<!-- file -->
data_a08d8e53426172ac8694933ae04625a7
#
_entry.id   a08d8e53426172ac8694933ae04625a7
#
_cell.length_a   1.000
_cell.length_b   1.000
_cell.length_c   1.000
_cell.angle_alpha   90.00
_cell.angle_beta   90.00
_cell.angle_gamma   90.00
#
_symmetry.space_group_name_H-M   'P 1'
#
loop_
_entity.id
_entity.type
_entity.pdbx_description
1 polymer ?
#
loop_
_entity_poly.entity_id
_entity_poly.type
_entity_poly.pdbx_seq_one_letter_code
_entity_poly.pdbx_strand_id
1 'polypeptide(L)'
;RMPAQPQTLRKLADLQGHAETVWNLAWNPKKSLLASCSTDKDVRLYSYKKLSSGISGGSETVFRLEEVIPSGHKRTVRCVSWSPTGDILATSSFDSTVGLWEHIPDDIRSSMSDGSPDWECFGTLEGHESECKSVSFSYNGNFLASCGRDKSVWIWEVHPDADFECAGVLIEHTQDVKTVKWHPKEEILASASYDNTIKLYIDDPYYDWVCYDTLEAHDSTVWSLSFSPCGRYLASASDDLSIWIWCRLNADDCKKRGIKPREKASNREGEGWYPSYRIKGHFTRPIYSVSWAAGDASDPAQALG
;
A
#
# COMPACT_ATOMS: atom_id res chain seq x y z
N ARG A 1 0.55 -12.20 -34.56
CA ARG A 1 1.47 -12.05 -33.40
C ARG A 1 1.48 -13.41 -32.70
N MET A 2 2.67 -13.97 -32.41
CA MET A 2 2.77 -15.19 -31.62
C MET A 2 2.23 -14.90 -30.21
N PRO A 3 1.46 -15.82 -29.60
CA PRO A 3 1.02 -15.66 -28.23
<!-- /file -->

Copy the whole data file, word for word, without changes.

data_a08d8e53426172ac8694933ae04625a7
#
_entry.id   a08d8e53426172ac8694933ae04625a7
#
_cell.length_a   1.000
_cell.length_b   1.000
_cell.length_c   1.000
_cell.angle_alpha   90.00
_cell.angle_beta   90.00
_cell.angle_gamma   90.00
#
_symmetry.space_group_name_H-M   'P 1'
#
loop_
_entity.id
_entity.type
_entity.pdbx_description
1 polymer ?
#
loop_
_entity_poly.entity_id
_entity_poly.type
_entity_poly.pdbx_seq_one_letter_code
_entity_poly.pdbx_strand_id
1 'polypeptide(L)'
;RMPAQPQTLRKLADLQGHAETVWNLAWNPKKSLLASCSTDKDVRLYSYKKLSSGISGGSETVFRLEEVIPSGHKRTVRCVSWSPTGDILATSSFDSTVGLWEHIPDDIRSSMSDGSPDWECFGTLEGHESECKSVSFSYNGNFLASCGRDKSVWIWEVHPDADFECAGVLIEHTQDVKTVKWHPKEEILASASYDNTIKLYIDDPYYDWVCYDTLEAHDSTVWSLSFSPCGRYLASASDDLSIWIWCRLNADDCKKRGIKPREKASNREGEGWYPSYRIKGHFTRPIYSVSWAAGDASDPAQALG
;
A
#
# COMPACT_ATOMS: atom_id res chain seq x y z
N ARG A 1 0.55 -12.20 -34.56
CA ARG A 1 1.47 -12.05 -33.40
C ARG A 1 1.48 -13.41 -32.70
N MET A 2 2.67 -13.97 -32.41
CA MET A 2 2.77 -15.19 -31.62
C MET A 2 2.23 -14.90 -30.21
N PRO A 3 1.46 -15.82 -29.60
CA PRO A 3 1.02 -15.66 -28.23